If you use an Android powered phone or tablet, be warned that there’s a dangerous new virus doing the rounds that could potentially destroy your device.
While most viruses target your private data and personal information, this worrying new virus has a way of physically destroying your phone.
According to Yahoo News, the malware takes over your phone and makes it overheat until it no longer functions.
Known as the Loapi Trojan, the virus has the ability to put the device under so much strain that it eventually overheats and completely stops working.
Reports warn users to be aware of strange pop ups or if your device randomly directs you to download an app from the Google Play App Store or any other store.
According to researchers from Kaspersky Lab, the virus finds its way onto devices from malicious adverts or apps.
What tends to happen is users will continuously get a notification asking for administrative rights.
Because the notifications are constant, those who have been infected tend to unknowingly grant access, causing the virus to quickly destroy their device.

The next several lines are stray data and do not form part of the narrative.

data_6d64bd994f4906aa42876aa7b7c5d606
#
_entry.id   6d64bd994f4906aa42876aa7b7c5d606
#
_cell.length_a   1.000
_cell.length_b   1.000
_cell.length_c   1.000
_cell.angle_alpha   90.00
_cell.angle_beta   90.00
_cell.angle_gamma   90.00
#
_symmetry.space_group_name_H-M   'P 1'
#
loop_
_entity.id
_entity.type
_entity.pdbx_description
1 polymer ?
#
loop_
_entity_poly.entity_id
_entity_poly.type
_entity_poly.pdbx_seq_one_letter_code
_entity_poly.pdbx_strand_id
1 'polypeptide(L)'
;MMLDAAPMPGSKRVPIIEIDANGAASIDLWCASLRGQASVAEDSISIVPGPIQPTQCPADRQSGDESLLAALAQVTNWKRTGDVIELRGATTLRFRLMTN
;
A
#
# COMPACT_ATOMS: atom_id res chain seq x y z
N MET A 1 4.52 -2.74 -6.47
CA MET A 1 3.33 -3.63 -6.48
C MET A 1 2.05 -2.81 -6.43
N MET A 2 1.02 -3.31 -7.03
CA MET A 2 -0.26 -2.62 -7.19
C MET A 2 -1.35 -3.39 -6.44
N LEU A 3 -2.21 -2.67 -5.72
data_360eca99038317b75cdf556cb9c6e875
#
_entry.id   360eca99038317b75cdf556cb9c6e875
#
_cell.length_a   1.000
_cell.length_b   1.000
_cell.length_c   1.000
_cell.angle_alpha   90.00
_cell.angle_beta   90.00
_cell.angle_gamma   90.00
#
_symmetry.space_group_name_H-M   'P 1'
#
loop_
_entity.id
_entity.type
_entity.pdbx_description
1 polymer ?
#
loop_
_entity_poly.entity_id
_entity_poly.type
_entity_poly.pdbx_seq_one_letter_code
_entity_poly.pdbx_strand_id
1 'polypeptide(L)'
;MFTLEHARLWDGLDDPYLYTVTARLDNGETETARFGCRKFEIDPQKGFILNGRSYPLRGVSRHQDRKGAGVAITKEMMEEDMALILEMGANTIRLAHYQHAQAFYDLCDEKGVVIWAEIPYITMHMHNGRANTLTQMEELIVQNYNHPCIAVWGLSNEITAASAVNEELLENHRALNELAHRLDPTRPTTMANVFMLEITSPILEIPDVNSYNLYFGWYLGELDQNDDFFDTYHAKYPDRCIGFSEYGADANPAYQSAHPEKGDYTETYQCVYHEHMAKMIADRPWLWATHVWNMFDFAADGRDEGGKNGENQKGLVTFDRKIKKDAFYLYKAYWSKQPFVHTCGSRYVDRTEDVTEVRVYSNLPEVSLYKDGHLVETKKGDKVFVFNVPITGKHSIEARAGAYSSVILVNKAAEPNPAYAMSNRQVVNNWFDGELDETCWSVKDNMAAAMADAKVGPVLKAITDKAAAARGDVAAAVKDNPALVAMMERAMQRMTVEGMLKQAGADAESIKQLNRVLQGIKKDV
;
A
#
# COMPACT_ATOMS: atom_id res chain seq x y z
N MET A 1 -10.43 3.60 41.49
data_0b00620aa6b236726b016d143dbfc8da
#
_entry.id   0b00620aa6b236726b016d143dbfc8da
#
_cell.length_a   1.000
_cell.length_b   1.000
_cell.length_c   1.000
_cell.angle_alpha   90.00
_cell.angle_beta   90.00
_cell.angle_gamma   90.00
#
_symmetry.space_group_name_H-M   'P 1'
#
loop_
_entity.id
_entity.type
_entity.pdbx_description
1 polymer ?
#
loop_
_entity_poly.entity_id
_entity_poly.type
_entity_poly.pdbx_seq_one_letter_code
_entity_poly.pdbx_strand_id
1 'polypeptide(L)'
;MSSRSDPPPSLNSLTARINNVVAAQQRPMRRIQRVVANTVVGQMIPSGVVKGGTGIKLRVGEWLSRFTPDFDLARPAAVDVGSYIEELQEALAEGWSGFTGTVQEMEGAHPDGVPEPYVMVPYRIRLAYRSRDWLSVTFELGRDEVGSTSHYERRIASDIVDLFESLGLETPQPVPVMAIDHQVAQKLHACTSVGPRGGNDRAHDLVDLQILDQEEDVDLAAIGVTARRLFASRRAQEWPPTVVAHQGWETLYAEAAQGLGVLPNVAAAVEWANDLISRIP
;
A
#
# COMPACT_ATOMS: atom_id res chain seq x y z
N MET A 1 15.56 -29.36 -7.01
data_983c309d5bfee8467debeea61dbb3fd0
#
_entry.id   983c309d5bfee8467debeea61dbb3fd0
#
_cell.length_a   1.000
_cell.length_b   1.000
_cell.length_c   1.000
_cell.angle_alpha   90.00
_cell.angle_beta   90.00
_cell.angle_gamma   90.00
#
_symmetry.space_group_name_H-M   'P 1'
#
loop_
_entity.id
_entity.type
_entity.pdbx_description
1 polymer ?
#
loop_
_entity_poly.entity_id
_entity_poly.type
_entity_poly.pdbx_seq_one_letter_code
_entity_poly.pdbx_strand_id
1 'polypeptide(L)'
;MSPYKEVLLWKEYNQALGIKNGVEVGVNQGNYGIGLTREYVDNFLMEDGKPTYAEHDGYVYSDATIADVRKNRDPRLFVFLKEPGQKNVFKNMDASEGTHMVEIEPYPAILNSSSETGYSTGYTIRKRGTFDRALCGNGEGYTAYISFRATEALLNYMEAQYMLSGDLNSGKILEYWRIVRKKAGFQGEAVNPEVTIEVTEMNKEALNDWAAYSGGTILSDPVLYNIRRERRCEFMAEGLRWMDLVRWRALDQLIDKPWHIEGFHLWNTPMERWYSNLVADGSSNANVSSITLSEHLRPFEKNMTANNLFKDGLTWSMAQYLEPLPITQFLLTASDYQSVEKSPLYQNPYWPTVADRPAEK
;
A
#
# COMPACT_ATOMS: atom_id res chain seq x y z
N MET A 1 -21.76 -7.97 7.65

Nikita Buchka, security expert at Kaspersky Lab told Yahoo News that although this particular virus can’t steal details or money, it is one that people should be careful of.
“The surprisingly unexpected risk which this malware brings is that even though it can’t cause direct financial damage to the user by stealing their credit card data, it can simply destroy the phone,” she said.
“This is not something you would expect from an Android Trojan, even a sophisticated one.”
The best way to protect yourself against the virus is to be careful of the content you download.
If you are downloading apps, ensure that they are official apps from the Google Play Store, rather than from websites.
According to website Android Central, there are simple things you can do to protect your phone.
The first, is to be sure what you’re clicking. Unfortunately, a lot of people who create viruses do so in the hopes that they can trick people into clicking harmful links. If something doesn’t look right or you’re unsure, it’s best not to click it.
Secondly, as mentioned above, try to limit app downloads to the Google Play Store only. While most phones have the function to source apps from other stores, you are leaving yourself open to an attack if you do this.
When you do download an app, also make sure that you understand the permissions you are giving to the app. While it’s not uncommon for apps such as Facebook to ask permission to access your photos or contacts, be aware that others that do this could be trying to infect your device.
If unsure, it’s best to check with a mobile phone store or to avoid downloading until you know it’s safe to do so.